If only America was a parliamentary democracy. Surely the conduct of our elected officials in Washington, D.C. over the last several weeks would have resulted in a vote of no confidence in the government and triggered new elections.
Instead, Americans will have to suffer through seventeen more months of dysfunction, incompetence, ignorance and vitriol. Our government has jeopardized our collective and individual financial well-being for years, if not decades, to come and embarrassed our great nation in the eyes of the world. Their “penalty” for such an egregious abdication of their responsibilities: five weeks of vacation, paid for by the very same taxpayers they just screwed.
For those of you unfamiliar with the workings of a parliamentary democracy (PD), allow me to over-simplify. Basically, it’s very similar to our system of government but with a few critical differences. What we call Congress, PDs call parliament. Members of parliament can be directly elected, which is how we vote in the United States, or appointed by political party in accordance with the voting results. So, for example, a party that garners 25 percent of the vote can appoint 25 percent of the members of parliament. Either way, it’s still a democratic system of government in which men and women eighteen and older cast a secret ballot.
The main difference between U.S.-style democracy and a PD concerns the composition of the executive branch. In a PD, power does not rest with a president, but a prime minister, who is also a member of parliament and the leader of his party. If his party wins a majority of the seats in parliament, then he forms a government, choosing his cabinet from the ranks of parliament as well. If his party does not have a majority, then he must form a coalition with one (or more) political parties.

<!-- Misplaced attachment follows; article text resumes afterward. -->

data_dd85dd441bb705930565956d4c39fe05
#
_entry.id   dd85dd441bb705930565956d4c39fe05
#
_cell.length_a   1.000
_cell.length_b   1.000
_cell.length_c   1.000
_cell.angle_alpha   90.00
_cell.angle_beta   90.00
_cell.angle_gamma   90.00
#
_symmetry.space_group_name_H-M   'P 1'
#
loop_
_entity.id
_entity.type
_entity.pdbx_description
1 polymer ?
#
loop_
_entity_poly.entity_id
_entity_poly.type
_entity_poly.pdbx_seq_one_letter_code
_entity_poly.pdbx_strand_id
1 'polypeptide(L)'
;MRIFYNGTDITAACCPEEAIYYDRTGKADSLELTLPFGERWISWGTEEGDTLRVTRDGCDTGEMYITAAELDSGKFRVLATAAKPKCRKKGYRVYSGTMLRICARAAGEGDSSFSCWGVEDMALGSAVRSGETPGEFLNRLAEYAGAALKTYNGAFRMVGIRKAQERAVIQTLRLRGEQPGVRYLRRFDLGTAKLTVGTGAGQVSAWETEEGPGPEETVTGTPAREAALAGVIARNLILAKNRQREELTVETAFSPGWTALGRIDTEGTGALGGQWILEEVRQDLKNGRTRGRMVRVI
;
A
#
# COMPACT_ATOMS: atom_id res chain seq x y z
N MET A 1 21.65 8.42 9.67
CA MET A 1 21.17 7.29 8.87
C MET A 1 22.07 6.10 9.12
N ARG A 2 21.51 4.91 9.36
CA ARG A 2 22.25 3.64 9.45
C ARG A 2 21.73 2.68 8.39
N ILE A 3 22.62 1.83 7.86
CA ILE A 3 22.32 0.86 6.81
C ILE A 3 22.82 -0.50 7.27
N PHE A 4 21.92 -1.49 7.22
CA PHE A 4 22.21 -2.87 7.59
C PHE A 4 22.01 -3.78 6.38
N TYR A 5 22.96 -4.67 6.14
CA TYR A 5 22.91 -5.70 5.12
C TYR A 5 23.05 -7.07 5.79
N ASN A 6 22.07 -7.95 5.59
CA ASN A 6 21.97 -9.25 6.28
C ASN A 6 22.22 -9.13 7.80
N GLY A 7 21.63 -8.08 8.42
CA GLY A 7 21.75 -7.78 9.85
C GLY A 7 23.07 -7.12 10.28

In a PD, if parliament passes a “no confidence” motion, then the head of state—for example a queen—can either ask another member of parliament to try and form a government or she can dissolve the parliament—effectively throwing all of them out of office, including the prime minister and the cabinet—and call a new election entirely.
Oh, don’t I wish. It was galling enough when Congress went on vacation in the midst of economic calamity created by their budgets, tax policy, long wars, virtually non-existent oversight (of just about everything except Roger Clemens’ alleged use of steroids) and failure to reform entitlement programs.
Then to hear the President talk about all of the stuff we’re going to do “in a few weeks,” presumably when everyone’s done playing golf, was shocking. This isn’t leadership. It is abandonment, by the president and the Congress, of the American people.
But what amazes me the most is that, as far as I’m aware, there hasn’t been a single public rally or demonstration of note in this whole mess, except for one Missouri woman who rented a plane to fly a sign around New York City yesterday afternoon that said, “THANKS FOR THE DOWNGRADE. YOU SHOULD ALL BE FIRED!” That’s about it.
Why haven’t people marched on Washington? Initiated recall petitions? Staged sit ins at the Capitol and the congressional office buildings? Picketed outside of the White House? Have we become so disgusted we’ve given up? Are we too consumed by our own problems?
It is inconceivable that we can avoid additional calamity if this cast of characters remains in office much longer. At the same time, it doesn’t seem like we have much choice (or room for optimism looking out at the uninspiring candidates running in 2012). Unless, of course, we can convince Queen Elizabeth to take us back, dissolve the Congress and call new elections.
Besides, even if the Brits do put vinegar on their potato chips, the accents are pretty cool and William and Kate do seem lovely.